Taxes and the Presidential Election

With the presidential election coming up the debate of taxes and tax breaks will start to heat up. With the fear of a possible recession, inflation, and increasing oil costs the tax issue will be one that is closely listened to. As Americans feel the pinch in their wallets a presidential candidates stance on tax increases and tax reductions may play a factor in who they vote for. Jabs regarding taxes are starting to fly between Barack Obama and John McCain. Reuters Article The stance a presidential candidate takes on taxes affects not only personal income taxes but also the taxes business pay. Barack Obama has been critical of John McCain's flip flopping on tax issues. He opposed President Bush's tax cuts in 2001 but is accused of supporting permanent tax cuts starting in 2006 to get the Republican Presidential nomination. Barack Obama and Hillary Clinton have stated clearly they will raise taxes if they are elected president. I'm not suggesting which presidential candidate a person should vote for but taking into account our countries current economic situation a presidential candidates position on taxes may decide who gets the vote.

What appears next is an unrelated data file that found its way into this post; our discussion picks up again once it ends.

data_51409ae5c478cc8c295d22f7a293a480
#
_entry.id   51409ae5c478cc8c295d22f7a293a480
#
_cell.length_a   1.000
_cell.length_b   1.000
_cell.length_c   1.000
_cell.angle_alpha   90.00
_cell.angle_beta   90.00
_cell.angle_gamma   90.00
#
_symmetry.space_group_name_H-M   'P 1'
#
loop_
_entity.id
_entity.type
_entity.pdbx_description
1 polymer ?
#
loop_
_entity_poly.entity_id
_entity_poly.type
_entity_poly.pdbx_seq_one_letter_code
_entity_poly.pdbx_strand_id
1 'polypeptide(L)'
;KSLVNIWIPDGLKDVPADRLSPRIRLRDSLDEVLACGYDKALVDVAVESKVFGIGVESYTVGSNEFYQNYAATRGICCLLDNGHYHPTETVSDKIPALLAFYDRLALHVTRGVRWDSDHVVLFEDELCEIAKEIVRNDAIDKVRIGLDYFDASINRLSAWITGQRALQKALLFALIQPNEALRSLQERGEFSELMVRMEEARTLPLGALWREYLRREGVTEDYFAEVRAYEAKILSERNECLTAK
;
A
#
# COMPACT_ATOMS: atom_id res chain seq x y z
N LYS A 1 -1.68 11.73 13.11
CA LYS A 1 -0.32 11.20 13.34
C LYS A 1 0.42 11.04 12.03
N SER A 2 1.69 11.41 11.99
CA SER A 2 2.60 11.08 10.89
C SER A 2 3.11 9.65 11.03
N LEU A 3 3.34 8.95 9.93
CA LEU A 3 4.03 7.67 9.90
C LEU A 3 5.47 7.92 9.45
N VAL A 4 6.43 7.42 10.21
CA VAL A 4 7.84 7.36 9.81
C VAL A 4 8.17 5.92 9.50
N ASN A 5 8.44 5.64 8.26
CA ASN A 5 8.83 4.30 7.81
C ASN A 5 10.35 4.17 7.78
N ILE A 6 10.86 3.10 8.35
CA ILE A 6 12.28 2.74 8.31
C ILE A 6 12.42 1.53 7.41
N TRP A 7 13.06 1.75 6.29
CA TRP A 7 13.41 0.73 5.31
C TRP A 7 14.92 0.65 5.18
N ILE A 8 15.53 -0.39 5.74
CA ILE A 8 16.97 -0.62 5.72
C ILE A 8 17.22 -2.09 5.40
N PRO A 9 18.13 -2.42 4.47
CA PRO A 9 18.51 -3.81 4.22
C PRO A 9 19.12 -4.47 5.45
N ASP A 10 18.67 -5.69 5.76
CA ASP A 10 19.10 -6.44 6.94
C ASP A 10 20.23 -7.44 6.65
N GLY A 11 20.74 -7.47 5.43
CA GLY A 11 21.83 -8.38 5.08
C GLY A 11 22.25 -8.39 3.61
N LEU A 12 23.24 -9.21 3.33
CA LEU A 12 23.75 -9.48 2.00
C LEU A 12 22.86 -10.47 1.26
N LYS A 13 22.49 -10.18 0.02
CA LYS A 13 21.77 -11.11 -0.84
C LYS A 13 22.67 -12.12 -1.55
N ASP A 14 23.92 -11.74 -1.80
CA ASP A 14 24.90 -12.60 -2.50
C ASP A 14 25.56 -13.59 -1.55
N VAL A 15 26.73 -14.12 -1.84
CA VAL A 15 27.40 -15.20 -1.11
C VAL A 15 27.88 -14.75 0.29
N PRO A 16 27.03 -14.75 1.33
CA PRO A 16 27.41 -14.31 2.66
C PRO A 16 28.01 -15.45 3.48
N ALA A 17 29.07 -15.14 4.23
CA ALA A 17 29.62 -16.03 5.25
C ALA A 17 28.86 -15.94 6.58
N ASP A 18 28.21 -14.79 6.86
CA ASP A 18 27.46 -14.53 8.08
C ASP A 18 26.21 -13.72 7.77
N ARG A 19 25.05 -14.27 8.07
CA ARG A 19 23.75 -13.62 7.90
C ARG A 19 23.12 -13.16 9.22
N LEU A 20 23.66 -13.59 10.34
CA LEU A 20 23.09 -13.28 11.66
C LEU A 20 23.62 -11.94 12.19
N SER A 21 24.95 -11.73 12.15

Rearden said...

I agree. The state of the economy has come forward as a top issue for voters. Traditionally, democrats offer tax subsidies for the lower and middle class at the expense of big business and the wealthy. They penalize the very ones that produce the wealth and jobs that this country so desperately needs. The republicans on the other hand typically favor big business and lower tax rates for all, due to the belief that citizens can make better use of their own money and do more for the economy with the tax savings than the government.

In my opinion the progressive income tax rate system we currently use is perverse. It punishes those that are the most productive, while rewarding those that produce the least. If we want to encourage productivity, should we not impose a regressive tax rate? Personally, a flat rate is the only fair taxation method I have reviewed.

Dr. Tufte said...

It's interesting that the debate has completely dropped consumption taxes.

The problem with this, is that in any rational argument about income taxes, it would be quickly recognized that income is split between consumption now and savings (consumption later).

There are two points here. First, we can tax everything we want to with income by taxing consumption - only the timing changes. Secondly, don't we want to encourage savings when people choose to go in that direction?